Traditional Christmas imagery includes cold, the Nativity, Xmas trees (of course) snowy landscapes and long evenings in front of the fireplace – but there is also a place in Italy where Christmas is celebrated in July in a small village in the Piedmont region.
We could not be more serious: the small municipality of Vagna, in the D’Ossola valley, Piedmont, celebrates Christmas on the second Sunday of July every year since XVII century.
This odd decision was taken in the XVII century to allow families to celebrate Christmas all together. The fathers and the oldest children, then shepherds and woodcutters, were hired during Winter on the other side of the Alps – and it was impossible to pass the mountains until the warmer season.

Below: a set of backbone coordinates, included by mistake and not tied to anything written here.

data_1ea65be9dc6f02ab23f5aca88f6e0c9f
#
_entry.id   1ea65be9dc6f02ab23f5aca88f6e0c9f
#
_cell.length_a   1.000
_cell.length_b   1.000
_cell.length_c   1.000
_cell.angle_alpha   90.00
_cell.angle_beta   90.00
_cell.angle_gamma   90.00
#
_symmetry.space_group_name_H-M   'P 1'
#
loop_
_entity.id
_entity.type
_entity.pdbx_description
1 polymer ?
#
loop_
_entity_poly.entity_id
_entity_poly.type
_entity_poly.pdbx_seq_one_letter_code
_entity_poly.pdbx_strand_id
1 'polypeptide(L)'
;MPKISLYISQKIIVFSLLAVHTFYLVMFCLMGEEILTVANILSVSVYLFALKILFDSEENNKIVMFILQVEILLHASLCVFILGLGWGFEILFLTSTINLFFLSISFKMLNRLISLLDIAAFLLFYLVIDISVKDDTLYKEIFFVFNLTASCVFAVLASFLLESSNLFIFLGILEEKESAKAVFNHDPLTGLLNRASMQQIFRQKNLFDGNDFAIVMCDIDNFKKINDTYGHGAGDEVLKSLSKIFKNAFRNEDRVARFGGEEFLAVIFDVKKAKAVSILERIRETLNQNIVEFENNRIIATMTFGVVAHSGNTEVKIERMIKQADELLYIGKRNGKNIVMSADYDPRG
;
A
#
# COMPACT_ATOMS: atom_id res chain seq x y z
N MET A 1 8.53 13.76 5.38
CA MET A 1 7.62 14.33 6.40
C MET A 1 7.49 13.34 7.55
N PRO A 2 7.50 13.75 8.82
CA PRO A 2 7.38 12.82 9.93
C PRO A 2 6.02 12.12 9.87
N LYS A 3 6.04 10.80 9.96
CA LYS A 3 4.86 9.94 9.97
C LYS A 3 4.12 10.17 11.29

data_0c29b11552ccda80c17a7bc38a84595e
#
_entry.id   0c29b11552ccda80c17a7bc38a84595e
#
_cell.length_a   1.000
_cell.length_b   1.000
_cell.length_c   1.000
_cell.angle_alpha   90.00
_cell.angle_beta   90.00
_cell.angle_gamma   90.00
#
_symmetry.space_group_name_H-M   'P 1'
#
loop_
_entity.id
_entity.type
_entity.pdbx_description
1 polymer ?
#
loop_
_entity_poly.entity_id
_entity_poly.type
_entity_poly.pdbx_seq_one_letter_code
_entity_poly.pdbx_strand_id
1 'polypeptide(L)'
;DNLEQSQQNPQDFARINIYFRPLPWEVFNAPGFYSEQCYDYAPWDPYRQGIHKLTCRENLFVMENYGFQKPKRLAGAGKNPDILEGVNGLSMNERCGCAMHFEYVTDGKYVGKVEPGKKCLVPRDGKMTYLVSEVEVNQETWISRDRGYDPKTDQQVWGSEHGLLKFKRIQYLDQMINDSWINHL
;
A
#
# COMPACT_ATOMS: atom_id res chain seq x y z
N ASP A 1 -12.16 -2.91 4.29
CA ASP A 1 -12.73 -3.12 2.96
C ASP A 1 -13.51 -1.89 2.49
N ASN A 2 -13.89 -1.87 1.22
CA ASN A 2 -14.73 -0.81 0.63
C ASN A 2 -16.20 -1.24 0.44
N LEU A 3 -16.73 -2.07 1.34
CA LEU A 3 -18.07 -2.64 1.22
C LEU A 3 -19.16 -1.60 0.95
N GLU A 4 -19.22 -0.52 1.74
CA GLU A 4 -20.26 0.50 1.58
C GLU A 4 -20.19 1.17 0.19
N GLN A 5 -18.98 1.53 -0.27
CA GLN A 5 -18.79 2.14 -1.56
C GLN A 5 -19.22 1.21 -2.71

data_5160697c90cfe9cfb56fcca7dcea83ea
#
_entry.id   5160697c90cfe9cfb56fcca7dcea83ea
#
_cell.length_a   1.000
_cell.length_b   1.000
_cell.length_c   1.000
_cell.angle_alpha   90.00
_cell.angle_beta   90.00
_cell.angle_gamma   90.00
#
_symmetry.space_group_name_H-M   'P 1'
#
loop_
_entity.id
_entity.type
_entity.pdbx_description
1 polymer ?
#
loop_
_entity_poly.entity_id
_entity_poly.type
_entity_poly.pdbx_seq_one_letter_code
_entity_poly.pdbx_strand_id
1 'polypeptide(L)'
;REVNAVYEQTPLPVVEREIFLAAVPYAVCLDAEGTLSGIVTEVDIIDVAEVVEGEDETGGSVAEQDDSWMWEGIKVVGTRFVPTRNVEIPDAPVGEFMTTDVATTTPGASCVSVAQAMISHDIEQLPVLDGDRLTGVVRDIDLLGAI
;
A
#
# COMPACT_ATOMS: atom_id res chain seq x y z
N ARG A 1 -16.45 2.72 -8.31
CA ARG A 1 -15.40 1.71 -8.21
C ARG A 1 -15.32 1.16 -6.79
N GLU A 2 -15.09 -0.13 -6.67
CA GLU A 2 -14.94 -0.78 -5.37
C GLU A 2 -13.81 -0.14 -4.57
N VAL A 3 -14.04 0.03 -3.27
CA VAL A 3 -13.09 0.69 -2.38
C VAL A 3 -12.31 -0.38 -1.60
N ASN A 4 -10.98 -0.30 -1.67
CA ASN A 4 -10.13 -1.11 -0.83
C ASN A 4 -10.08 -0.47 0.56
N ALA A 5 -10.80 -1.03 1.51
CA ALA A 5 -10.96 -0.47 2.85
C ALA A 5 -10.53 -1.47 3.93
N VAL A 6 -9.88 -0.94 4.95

That meant missing Christmas on 25 December and not being able to celebrate it with their families. Thus, once got home, they made up for Christmas by celebrating it in July.
Nowadays, Christmas is regularly celebrated on 25 December in Vagna, but Christmas in July is still a tradition, indeed if you happen to walk through Vagna in the heat of July, you will see decorated Xmas trees, nativity scenes and children choirs singing the Christmas carols.